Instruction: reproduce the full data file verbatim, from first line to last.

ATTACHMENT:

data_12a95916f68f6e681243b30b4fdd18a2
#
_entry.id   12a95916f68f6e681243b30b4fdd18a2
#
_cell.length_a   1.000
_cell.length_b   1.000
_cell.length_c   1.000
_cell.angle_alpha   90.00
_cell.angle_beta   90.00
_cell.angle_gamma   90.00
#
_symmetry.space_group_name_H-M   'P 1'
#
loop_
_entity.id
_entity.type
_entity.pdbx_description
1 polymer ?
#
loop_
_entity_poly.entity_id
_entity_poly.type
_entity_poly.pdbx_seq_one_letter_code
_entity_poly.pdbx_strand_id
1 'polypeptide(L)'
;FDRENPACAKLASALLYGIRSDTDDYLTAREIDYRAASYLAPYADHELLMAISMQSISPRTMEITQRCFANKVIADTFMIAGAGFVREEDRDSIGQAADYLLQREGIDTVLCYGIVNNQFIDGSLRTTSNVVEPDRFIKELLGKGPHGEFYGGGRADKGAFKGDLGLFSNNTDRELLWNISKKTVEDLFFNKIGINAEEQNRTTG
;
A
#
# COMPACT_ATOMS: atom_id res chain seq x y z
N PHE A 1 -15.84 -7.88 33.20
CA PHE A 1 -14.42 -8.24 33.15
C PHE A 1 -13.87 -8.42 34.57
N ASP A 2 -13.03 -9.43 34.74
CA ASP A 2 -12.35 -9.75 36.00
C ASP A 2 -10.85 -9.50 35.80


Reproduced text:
data_12a95916f68f6e681243b30b4fdd18a2
#
_entry.id   12a95916f68f6e681243b30b4fdd18a2
#
_cell.length_a   1.000
_cell.length_b   1.000
_cell.length_c   1.000
_cell.angle_alpha   90.00
_cell.angle_beta   90.00
_cell.angle_gamma   90.00
#
_symmetry.space_group_name_H-M   'P 1'
#
loop_
_entity.id
_entity.type
_entity.pdbx_description
1 polymer ?
#
loop_
_entity_poly.entity_id
_entity_poly.type
_entity_poly.pdbx_seq_one_letter_code
_entity_poly.pdbx_strand_id
1 'polypeptide(L)'
;FDRENPACAKLASALLYGIRSDTDDYLTAREIDYRAASYLAPYADHELLMAISMQSISPRTMEITQRCFANKVIADTFMIAGAGFVREEDRDSIGQAADYLLQREGIDTVLCYGIVNNQFIDGSLRTTSNVVEPDRFIKELLGKGPHGEFYGGGRADKGAFKGDLGLFSNNTDRELLWNISKKTVEDLFFNKIGINAEEQNRTTG
;
A
#
# COMPACT_ATOMS: atom_id res chain seq x y z
N PHE A 1 -15.84 -7.88 33.20
CA PHE A 1 -14.42 -8.24 33.15
C PHE A 1 -13.87 -8.42 34.57
N ASP A 2 -13.03 -9.43 34.74
CA ASP A 2 -12.35 -9.75 36.00
C ASP A 2 -10.85 -9.50 35.80